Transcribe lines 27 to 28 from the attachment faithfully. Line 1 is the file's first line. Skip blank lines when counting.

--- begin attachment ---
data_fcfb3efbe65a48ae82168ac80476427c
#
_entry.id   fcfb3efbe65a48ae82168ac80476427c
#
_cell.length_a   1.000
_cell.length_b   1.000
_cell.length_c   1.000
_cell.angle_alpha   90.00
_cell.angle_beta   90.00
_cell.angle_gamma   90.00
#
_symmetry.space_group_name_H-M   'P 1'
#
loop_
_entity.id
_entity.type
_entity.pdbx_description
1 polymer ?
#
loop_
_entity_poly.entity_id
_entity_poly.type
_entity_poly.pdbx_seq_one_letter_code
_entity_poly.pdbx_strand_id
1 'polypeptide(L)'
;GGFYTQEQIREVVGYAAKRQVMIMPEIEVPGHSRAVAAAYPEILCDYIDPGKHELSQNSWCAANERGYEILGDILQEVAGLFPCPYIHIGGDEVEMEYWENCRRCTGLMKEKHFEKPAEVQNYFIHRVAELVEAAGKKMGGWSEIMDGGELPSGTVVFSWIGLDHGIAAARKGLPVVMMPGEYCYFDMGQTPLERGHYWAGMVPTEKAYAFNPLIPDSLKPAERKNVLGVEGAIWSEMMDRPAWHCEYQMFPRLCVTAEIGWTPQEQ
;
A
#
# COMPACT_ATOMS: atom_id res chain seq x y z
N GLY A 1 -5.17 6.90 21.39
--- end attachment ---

;
A